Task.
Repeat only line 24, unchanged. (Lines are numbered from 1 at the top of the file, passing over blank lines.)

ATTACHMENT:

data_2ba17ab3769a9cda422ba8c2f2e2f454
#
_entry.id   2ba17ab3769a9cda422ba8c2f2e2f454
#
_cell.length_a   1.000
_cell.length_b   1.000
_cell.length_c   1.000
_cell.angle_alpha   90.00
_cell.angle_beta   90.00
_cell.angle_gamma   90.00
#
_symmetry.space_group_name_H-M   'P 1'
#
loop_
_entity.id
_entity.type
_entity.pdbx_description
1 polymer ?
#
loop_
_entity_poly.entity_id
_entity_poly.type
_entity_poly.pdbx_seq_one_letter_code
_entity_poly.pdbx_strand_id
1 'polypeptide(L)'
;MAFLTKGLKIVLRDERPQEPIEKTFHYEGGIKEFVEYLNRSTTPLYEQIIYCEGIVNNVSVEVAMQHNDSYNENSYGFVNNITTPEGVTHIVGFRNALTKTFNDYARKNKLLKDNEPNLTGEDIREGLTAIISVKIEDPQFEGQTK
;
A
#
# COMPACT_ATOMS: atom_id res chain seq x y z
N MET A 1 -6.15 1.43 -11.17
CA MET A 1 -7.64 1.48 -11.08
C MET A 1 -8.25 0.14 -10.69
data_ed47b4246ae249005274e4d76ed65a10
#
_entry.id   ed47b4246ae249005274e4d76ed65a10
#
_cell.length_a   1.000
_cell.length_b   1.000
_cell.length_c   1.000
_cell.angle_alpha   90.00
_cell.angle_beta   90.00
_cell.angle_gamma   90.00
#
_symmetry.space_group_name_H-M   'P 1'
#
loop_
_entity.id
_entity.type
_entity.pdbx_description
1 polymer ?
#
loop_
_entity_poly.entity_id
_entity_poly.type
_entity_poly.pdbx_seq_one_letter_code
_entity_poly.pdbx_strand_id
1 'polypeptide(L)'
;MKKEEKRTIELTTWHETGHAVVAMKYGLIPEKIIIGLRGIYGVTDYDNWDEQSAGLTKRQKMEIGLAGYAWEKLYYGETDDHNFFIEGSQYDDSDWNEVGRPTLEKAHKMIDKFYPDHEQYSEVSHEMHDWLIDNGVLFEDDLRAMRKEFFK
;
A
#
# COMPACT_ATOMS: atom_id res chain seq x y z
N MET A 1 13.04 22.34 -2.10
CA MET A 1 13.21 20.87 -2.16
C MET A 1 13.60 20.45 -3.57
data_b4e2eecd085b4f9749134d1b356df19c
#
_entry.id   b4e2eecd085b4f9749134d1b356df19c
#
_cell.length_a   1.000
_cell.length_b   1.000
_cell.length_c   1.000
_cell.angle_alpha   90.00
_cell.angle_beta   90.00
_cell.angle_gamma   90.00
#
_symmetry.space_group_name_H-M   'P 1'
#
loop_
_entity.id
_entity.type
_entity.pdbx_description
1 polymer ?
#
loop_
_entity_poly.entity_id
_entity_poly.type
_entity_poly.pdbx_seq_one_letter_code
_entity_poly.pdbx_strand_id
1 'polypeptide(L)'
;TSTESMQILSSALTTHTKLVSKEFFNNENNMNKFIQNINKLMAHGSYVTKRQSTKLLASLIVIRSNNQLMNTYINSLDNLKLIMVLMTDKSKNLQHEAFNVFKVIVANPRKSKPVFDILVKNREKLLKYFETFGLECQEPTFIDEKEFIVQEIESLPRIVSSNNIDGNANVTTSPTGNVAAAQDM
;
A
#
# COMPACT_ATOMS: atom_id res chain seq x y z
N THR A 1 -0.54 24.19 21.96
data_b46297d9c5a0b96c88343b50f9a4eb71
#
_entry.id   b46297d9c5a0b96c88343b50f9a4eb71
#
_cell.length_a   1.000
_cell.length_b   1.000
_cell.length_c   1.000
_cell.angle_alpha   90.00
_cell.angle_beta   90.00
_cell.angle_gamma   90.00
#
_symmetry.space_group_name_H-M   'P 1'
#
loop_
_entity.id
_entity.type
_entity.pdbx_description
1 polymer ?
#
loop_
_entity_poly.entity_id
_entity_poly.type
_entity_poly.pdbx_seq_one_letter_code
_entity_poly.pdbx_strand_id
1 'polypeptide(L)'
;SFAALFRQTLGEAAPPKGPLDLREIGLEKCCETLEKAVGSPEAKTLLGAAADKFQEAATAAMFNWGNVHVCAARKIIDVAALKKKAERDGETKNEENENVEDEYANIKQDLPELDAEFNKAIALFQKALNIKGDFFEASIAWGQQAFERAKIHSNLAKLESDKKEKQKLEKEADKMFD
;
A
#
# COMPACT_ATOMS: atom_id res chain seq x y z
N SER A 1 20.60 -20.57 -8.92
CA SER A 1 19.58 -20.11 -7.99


_entity_poly.pdbx_strand_id